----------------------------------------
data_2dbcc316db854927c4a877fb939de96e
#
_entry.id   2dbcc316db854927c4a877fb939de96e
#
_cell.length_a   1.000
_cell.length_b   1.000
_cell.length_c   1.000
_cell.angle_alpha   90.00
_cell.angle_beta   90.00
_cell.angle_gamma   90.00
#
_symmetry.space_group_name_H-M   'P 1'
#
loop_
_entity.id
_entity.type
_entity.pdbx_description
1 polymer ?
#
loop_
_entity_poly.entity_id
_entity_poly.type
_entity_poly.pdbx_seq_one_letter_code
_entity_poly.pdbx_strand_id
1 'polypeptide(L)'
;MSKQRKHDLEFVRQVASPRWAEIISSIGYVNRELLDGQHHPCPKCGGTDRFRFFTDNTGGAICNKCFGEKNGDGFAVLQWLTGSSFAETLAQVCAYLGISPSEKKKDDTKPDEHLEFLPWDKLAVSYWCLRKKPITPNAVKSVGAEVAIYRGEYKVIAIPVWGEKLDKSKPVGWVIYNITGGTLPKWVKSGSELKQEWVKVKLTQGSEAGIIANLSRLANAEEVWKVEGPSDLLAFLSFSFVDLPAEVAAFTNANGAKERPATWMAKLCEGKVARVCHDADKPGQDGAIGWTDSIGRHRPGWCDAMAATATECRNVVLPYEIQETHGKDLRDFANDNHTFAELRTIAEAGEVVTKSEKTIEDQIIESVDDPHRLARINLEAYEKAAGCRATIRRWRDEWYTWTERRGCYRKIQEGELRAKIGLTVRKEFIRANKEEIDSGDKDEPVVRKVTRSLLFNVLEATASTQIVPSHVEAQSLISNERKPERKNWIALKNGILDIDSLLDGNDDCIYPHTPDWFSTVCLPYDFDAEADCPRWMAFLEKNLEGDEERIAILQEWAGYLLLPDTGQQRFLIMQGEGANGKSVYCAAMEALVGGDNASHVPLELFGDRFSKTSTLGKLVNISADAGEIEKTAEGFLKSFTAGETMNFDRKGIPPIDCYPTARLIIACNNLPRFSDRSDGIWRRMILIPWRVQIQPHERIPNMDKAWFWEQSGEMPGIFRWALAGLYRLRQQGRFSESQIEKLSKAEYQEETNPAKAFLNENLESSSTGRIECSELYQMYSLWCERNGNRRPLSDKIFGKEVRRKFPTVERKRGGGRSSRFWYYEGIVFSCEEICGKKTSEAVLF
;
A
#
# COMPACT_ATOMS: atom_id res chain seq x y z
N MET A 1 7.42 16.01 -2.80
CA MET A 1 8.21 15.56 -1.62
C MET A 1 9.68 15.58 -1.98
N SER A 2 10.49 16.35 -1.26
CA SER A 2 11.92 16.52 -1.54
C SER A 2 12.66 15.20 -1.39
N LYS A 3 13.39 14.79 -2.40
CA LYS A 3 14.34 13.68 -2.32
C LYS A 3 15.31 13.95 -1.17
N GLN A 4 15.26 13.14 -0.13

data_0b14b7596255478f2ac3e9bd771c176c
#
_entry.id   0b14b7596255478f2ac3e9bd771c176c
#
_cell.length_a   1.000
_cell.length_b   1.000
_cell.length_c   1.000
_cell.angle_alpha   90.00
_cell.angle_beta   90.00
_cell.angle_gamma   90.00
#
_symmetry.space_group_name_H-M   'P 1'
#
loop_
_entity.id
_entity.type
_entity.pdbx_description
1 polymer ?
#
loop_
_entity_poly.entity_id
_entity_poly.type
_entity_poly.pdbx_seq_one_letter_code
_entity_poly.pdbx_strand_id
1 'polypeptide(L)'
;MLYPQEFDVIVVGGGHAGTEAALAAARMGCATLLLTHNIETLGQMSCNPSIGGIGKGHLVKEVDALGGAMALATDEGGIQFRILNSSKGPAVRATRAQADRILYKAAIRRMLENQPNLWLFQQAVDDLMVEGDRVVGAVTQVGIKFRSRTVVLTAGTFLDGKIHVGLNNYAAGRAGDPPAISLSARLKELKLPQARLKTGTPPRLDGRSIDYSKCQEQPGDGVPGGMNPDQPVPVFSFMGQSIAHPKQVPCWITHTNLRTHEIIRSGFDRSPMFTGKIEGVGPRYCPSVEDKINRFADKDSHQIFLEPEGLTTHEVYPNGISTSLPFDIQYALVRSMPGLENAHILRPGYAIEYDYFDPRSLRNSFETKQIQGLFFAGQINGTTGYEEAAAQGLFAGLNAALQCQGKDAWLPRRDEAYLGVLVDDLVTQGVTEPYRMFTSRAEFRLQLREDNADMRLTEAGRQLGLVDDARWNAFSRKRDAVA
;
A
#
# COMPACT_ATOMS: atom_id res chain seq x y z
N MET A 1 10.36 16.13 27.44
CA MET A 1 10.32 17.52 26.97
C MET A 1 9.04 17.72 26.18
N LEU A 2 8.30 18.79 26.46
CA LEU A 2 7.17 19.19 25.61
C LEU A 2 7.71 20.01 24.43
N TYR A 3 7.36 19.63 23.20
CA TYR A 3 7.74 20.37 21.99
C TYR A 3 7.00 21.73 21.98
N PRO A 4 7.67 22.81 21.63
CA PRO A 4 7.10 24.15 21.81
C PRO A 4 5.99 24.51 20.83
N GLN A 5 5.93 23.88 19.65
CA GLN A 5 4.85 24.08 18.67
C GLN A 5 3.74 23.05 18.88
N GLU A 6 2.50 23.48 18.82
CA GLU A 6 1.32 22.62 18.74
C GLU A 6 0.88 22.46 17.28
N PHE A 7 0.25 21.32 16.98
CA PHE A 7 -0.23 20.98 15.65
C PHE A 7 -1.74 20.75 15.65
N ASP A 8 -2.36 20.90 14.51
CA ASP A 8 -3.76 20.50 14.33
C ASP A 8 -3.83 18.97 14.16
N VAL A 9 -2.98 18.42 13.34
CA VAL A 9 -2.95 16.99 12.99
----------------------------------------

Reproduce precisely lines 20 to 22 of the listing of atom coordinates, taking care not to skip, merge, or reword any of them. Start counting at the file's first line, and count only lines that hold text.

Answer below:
loop_
_entity_poly.entity_id
_entity_poly.type